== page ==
Class Struggles and the Psyche of Emily.
Deep within ourselves, lives the sub-conscious. Throughout our lives, our deepest, darkest desires push outward, determined to reach achievement. Like hot lava, obsessive urges seep out of us, inching closer to realization. Passion, the ultimate desire, can be ones greatest motivator and still be ones biggest isolator. Freud conceived that the wishes of the subconscious are repressed by the ego or consciousness (Coleman, p.352). The ego releases these urges through dreams, slip of tongue, and works of art (Sutherland, p.215). William Faulkner's work of art, A Rose for Emily describes the complex web of strife between people and their repressive connections despite different classes as the analysis of the main character, her lover, and her servant indicate. .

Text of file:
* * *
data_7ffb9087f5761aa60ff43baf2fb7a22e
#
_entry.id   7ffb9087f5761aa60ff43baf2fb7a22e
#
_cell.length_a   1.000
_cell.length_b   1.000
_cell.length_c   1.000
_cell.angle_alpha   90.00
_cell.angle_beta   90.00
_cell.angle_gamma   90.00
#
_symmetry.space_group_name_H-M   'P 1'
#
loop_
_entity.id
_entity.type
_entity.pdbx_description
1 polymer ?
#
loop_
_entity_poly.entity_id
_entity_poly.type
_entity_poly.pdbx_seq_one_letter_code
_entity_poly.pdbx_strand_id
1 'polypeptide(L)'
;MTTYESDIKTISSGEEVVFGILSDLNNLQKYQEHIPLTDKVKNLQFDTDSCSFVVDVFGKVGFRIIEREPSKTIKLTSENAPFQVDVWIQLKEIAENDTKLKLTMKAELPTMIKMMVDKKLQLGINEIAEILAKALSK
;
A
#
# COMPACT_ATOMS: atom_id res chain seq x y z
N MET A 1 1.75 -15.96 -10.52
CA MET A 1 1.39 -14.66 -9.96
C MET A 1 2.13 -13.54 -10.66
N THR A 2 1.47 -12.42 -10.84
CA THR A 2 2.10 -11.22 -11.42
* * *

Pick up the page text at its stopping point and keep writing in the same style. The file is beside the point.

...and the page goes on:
Emily, the main character, is a woman so strong that every other character's dysfunctionality stems partly from their involvement with her. She comes from an upper class family as her home and attitude assert; nevertheless, the struggle to stay in this class level is difficult as evident in her obsessive nature with class and her refusal and possible inability to pay taxes. Emily also has a family history of mental illness as obvious in the suicide of her great aunt. .
There is nothing said about Emily's mother which could suggest that her mother died or left, further adding to Emily's feelings of abandonment and loneliness. She is controlled by pride and loneliness. When her father died, severe psychological damage occurred in Emily's mind. For her, his death caused her sub-conscious to seek companionship and wished to grieve. Her consciousness reacted by using repression as a defense mechanism. This primal repression (Coleman, p.632) forbids wishes of the sub conscious to reach the consciousness. Ultimately, her want to feel sad was repressed by her refusal to accept her fathers death.